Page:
On weds Sept 9th 2013, a wet basement calls forth a couple of very experienced ‘Dry Guys’ who tackle the waterproofing project from inside the house! They make it look easy because they’re very efficient, and full of handy DIY tips and tactics. These guys are good people and I learned a lot while hanging out with them for an afternoon. Scarborough Jack and Ian Boghagdan know that a good happy house has to have a warm and dry cellar, and they know that a house for sale has to advertise that is has a warm dry basement esp after it flooded in the July 2013 storm of the century.
The Summer of 2013 will probably go down in history as being one of the wettest seasons on record. It rained for weeks at a time and one flash flood in late July dumped an entire month’s worth of rainwater onto the city in one night. People who have never had a basement flood were suddenly deluged, and one such residential property was the house across the way… just fresh on the Toronto real estate market.
Myself and a nosy neighbor had the pleasure of watching a residential DryShield Waterproofing Solution Corp team tackle the job from inside the house. They were in and out of the space of a week, and they didn’t make a lot of noise about it.
Six garbage bags of material were brought outside on the very first day, and a few more the next. The wall was filled with old newspapers, fiberglass insulation and sawdust as the piece on Dumpdiggers blog illuminates no animals were seen or harmed.
The house is very clean at the moment, as the homeowner has moved out of the domicile on account of the flood. The torrential rain drowned his prospects of a quick summer sale, but the waterproofing work is also fast and relatively painless. While I watched, the DryGuys went about clearing the wall under which the run-off entered the basement and they began cracking away the concrete under the wall to make an eight inch gully along which they ran a long length of perforated plastic pipe covered in a course silky hose . The trench slops down into a well in which there’s an electric sump pump.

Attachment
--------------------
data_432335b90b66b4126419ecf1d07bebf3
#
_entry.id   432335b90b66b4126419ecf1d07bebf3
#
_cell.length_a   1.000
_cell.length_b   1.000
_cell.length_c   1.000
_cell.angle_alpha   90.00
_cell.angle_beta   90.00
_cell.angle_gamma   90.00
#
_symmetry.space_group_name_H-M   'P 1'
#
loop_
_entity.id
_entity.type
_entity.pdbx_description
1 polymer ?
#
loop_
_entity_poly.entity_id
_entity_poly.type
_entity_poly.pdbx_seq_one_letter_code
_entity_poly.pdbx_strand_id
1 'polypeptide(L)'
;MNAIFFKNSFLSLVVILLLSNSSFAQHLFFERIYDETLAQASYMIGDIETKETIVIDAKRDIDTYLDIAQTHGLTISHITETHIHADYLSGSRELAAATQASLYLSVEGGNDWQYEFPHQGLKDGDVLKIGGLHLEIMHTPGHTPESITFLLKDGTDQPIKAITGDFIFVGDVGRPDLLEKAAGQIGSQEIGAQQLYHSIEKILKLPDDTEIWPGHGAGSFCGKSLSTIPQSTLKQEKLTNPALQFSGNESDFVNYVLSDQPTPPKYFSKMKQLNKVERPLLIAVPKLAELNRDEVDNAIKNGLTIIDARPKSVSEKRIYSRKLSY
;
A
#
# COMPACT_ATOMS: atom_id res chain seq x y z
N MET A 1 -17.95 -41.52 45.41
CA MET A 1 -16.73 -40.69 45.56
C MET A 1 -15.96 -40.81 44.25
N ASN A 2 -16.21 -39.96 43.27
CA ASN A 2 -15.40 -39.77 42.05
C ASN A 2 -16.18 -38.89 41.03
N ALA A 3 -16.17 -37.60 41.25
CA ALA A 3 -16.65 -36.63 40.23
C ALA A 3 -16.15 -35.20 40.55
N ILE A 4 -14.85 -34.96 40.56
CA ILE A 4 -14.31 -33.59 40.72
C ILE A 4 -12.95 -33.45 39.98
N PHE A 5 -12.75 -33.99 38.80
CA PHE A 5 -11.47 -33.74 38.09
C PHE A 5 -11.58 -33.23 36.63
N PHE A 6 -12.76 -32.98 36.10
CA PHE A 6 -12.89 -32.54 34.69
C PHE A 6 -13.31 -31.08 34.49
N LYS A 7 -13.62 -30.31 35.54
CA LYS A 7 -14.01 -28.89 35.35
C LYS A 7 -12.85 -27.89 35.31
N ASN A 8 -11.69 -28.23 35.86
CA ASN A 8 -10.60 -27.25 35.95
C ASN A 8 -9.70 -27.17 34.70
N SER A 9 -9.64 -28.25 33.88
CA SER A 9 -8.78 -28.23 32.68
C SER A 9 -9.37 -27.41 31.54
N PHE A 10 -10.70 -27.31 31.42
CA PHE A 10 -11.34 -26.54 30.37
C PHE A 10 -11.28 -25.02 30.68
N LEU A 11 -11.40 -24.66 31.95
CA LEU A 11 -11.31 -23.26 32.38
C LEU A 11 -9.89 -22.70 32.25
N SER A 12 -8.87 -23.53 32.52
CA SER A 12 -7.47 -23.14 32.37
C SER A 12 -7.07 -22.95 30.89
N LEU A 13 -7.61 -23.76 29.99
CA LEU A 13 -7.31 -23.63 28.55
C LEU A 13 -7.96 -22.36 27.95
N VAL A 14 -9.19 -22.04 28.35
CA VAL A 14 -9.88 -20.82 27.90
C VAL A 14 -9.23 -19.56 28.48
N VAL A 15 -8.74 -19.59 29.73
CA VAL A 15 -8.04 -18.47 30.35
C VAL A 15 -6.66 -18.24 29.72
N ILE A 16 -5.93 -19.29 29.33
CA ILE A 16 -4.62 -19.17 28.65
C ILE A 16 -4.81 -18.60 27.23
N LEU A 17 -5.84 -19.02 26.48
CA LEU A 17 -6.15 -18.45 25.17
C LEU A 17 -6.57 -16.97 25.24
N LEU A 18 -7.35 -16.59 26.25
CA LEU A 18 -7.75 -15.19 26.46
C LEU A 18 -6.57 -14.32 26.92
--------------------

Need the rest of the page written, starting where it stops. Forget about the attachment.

The internal gutter remedies wet basement in Toronto story on Fuel Ghoul outlines the building supplies and gives more details alongside original pictures from my Typepad photo hosting account. There is another story about how frost action cracks Victorian era brick walls on the Distillery District blog.
The wall of the basement is then affixed with a thick plastic membrane that has nipples and runnels to drain away any excess moisture down into the freshly dug gutter at the bottom of the wall.
Here is Scarborough Jack cutting the plastic waterproof membrane with a special blade; this stuff is hard to cut.
Next it must be nailed to the wall. Look how Bogdhon has maneuvered the piece to fold it over the joint between the wall and the floor.
This is literally a ‘dry shield’ that covers the cement wall and forms a barrier between the wood and drywall and wet concrete.
Do you see how it overlaps? And how it ends over top of the eight inch gulley. Wall panels will cover this trench with a special wainscoting or floorboards trim.
There is a Bizcovering article about waterproofing wet basement from inside the home which also outlines these procedures and has even more original pictures and DIY tips.